Categorizing Villages

Possible Shelters

Hospitals and medical facilities

Point-and-Click shows the medical balance. Before the event, only the resources would be shown. After the event we would update the Patients field. More points would be added as and when emergency clinics and First Aid posts are set up.

8-Km Isochrone around Hospital

The 2x2 km grid cells give an idea of the geographical distribution of Population. (Gives an idea of the potential number of refugees.)
(map created using the GC-GeoMiner module; size of grid is up to the user)

Over-served and underserved areas. (In this case for Medical centres - we need some more emergency clinics.) The same analysis could be done for Food godowns and distribution centres, etc.

A 1 km Buffer Zone around Creeks / river beds; locations requiring study

59 Villages are found to be in the 1 km x 12 km buffer up the river beds.

Hosting the maps on the Internet

A Web GIS

All screen-captures were made with MS Internet Explorer. There is no use of a GIS at the user-site. We could be using a PC-based, laptop-based or palmtopbased browser.

Maps on a web browser on a Palmtop

These pictures show a simulated GeoConcept Pocket GIS working on the Compaq palmtop. We are, however, recommending that the palmtop be used with only a browser.

The base-map. Each button is labelled. Clicking on it will bring up a specific map.

Result of pressing the Medical Facility button

Service Area of a Hospital

We spelled out the name of a village; the map was recentred on that village; we clicked on it and the attribute-data appears below.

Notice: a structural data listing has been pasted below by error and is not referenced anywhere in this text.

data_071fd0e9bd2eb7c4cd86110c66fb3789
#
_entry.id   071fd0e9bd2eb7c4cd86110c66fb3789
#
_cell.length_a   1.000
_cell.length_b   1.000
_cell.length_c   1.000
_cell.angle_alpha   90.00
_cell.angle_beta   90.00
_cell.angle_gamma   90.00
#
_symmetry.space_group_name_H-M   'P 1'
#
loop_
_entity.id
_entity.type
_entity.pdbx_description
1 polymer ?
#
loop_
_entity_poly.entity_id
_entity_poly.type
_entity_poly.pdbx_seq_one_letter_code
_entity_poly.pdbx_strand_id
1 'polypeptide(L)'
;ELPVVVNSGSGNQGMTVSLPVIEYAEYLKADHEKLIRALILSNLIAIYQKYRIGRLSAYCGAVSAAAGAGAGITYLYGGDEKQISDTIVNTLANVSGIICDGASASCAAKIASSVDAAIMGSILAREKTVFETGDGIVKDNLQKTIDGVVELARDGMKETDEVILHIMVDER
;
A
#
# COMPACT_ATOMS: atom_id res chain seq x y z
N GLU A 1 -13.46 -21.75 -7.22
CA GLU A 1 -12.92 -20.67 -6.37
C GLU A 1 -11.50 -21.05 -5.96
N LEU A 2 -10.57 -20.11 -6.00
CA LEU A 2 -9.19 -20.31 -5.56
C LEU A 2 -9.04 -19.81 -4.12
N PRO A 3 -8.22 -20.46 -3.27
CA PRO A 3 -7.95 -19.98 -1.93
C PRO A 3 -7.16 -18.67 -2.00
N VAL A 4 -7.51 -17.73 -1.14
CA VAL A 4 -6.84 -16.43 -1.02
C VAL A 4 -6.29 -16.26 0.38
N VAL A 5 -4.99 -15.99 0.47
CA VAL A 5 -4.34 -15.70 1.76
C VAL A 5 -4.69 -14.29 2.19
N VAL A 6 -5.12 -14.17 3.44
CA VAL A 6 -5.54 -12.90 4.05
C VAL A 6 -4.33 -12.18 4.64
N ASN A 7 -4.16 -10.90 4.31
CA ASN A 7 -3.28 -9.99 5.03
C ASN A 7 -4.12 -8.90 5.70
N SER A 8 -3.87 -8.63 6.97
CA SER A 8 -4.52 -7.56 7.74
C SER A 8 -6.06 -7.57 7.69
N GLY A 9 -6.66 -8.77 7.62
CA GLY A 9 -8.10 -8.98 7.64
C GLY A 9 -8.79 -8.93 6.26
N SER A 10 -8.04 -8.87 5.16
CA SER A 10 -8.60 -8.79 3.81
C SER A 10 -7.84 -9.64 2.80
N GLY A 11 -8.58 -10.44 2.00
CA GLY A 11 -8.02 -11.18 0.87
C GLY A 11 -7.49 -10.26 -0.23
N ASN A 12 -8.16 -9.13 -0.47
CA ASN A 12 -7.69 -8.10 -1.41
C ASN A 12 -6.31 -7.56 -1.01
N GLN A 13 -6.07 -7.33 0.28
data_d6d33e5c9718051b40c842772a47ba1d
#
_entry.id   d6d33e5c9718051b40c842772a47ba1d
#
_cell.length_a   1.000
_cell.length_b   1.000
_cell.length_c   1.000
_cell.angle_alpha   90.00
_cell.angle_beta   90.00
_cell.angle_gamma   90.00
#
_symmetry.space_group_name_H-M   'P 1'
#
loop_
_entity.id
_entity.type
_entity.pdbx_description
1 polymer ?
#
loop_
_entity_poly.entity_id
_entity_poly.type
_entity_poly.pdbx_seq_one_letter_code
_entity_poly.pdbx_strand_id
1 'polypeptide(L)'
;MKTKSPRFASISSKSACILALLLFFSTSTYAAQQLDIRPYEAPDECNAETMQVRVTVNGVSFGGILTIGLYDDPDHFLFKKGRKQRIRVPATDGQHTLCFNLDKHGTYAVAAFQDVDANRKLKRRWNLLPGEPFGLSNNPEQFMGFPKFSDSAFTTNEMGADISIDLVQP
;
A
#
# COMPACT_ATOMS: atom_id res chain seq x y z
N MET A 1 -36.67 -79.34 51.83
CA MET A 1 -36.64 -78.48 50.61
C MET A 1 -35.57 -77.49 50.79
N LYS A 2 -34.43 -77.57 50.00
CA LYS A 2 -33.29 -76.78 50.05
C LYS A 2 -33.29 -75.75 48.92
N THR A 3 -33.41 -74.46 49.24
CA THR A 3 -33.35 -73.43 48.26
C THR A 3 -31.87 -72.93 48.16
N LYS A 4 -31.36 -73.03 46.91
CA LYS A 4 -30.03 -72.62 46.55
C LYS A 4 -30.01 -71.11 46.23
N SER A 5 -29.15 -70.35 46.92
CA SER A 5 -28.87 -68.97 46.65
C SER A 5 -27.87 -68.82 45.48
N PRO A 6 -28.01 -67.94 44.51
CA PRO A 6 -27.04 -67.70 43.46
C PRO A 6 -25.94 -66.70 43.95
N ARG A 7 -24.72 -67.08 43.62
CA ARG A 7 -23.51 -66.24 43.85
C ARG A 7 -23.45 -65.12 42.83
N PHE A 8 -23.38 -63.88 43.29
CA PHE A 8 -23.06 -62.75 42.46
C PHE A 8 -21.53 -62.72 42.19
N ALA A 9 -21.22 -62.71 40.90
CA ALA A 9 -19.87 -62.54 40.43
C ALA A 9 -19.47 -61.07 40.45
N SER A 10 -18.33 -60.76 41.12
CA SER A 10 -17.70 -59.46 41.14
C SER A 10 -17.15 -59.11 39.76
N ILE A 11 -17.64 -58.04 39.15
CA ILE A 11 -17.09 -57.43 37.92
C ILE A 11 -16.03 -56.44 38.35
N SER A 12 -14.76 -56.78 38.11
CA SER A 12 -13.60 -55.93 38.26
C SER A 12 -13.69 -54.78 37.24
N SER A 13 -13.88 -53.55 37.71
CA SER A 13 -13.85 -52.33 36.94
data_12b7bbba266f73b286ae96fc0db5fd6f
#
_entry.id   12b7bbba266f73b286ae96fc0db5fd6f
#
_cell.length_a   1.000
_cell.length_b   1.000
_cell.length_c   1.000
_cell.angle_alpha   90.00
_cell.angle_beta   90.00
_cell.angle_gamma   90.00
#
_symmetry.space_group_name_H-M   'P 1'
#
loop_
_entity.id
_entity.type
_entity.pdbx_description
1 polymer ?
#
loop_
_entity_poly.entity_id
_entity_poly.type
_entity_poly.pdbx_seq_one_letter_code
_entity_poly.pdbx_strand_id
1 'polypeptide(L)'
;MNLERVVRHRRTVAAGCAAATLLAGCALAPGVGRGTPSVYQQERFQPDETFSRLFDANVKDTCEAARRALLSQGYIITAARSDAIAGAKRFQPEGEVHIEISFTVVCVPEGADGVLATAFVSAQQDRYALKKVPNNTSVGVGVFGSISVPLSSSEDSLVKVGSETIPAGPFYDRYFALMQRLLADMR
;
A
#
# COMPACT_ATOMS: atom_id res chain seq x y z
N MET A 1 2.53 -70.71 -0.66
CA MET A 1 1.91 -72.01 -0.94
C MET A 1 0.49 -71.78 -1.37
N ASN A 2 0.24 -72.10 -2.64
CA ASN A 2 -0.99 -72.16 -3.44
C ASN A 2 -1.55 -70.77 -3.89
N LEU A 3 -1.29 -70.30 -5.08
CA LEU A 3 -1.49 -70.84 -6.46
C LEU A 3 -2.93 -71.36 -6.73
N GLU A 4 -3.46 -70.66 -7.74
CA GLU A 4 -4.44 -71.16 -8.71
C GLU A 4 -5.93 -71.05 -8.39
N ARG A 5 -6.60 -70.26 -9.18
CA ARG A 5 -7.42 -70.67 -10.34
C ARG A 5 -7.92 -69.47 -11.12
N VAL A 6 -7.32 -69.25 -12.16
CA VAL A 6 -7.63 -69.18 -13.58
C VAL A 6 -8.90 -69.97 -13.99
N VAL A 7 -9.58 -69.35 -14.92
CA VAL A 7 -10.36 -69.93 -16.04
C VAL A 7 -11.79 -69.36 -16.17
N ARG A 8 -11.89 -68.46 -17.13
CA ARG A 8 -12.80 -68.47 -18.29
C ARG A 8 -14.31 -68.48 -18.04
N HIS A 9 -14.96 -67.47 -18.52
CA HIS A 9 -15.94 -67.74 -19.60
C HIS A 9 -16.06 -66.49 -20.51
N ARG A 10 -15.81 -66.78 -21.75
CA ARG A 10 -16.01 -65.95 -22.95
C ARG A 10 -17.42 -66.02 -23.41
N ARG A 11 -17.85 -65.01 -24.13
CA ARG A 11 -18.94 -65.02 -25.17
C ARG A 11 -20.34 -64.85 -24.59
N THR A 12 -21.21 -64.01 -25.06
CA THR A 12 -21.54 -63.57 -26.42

Quick Navigation on the map

Various positions on the map can be saved which can be accessed with a single mouse click

Viewing a map at different zoom levels : More features may


appear as you zoom in.

Possible Shelters

The High Schools, Middle Schools etc. and other Pucca constructions can be identified. They can be potential shelters.

Villages which are far from the coast might still be affected because they are near the rivers. A 1-Km buffer on each side of the river bed.

Showing the Population density by using a Grid can be useful in identifying what are likely to be the worst-affected areas

These areas are densely populated and are very near the coastline

The slides shown are only a few examples of using GIS especially WEB-GIS - in Disaster Management with special reference to Cyclones and the Tsunami. A similar case could be made for GIS-aided management of other natural disasters, such as Earthquakes and monsoon flooding. Effective use of GIS in advance of any actual event enables one to plan the pre-deployment of things in the right place telecom equipment, shelters, medicine, jeeps; also to micro-manage information in the post-disaster period - identify the most vulnerable locations; direct traffic onto the routes that are open, etc.; and finally to provide monitoring and evaluation support in the long-term for rehabilitation.
Systems Research Institute
17-A Gultekdi, Pune-37 www.sripune.org e-mail:geoconcept@vsnl.com Ph# 020-24260323